Giuseppe Emmanuele

Reflections in Jazz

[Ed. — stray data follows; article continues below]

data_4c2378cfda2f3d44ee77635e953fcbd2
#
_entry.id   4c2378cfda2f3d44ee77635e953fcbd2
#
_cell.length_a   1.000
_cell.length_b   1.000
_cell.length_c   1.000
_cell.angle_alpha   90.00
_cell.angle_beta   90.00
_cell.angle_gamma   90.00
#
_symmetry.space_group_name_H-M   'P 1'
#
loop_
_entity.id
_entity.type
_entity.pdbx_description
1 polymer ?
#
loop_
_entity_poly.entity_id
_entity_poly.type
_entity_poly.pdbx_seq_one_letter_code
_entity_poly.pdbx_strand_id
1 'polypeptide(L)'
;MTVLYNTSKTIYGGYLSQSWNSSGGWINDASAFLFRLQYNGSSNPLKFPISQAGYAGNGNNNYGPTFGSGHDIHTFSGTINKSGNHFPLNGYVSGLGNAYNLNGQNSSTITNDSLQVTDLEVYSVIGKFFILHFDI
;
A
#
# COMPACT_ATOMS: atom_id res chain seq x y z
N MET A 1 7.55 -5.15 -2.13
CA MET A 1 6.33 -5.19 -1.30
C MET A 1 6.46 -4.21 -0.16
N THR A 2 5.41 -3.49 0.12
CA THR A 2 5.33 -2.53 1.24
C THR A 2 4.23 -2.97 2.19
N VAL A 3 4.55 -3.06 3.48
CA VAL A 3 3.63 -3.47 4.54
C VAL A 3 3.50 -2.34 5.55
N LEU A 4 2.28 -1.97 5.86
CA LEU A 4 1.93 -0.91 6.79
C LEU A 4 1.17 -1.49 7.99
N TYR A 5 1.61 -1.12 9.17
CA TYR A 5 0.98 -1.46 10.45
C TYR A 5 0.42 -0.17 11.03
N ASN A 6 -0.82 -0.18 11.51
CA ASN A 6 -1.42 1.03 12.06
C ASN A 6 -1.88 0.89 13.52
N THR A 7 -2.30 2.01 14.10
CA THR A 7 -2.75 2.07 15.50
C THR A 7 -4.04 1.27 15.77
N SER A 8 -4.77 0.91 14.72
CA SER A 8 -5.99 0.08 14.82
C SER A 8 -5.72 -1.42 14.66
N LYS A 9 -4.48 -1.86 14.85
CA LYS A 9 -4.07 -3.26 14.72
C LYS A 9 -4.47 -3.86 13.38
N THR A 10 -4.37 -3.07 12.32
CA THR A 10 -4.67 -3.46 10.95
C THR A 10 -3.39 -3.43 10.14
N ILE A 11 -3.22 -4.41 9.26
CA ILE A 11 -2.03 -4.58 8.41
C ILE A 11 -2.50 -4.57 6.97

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If there were ever a more aptly titled record, I've never heard it. Pianist Giuseppe Emmanuele leads a fine quintet through a sleepy program of originals and jazz classics that never break a sweat, never stir an emotion, and never give pause to the imagination, never adding a thing to the tradition. Opening with Ellington's "On a Turquoise Cloud," a ballad in the classic early-'60s Duke fake book, the band, with two adept but unimaginative saxophonists, manages to play the Strayhorn arrangement exactly as it was written without missing a note until a strange cadenza gets tossed in at the end where they try to make the tune an avant-garde reading. But it feels forced and stilted. This gives way to the most interesting composition on the record, "Astarte," with a gorgeous modal opening that bleeds into a straight hard bop tune that bleeds into a bluesy post-bop swinger and back. By the time the band gets to its Monk tribute with "Straight, No Monk," or Charlie Parker's "Stupendous," the listener is probably snoring. I thought jazz this boring only came from universities and music schools in America.

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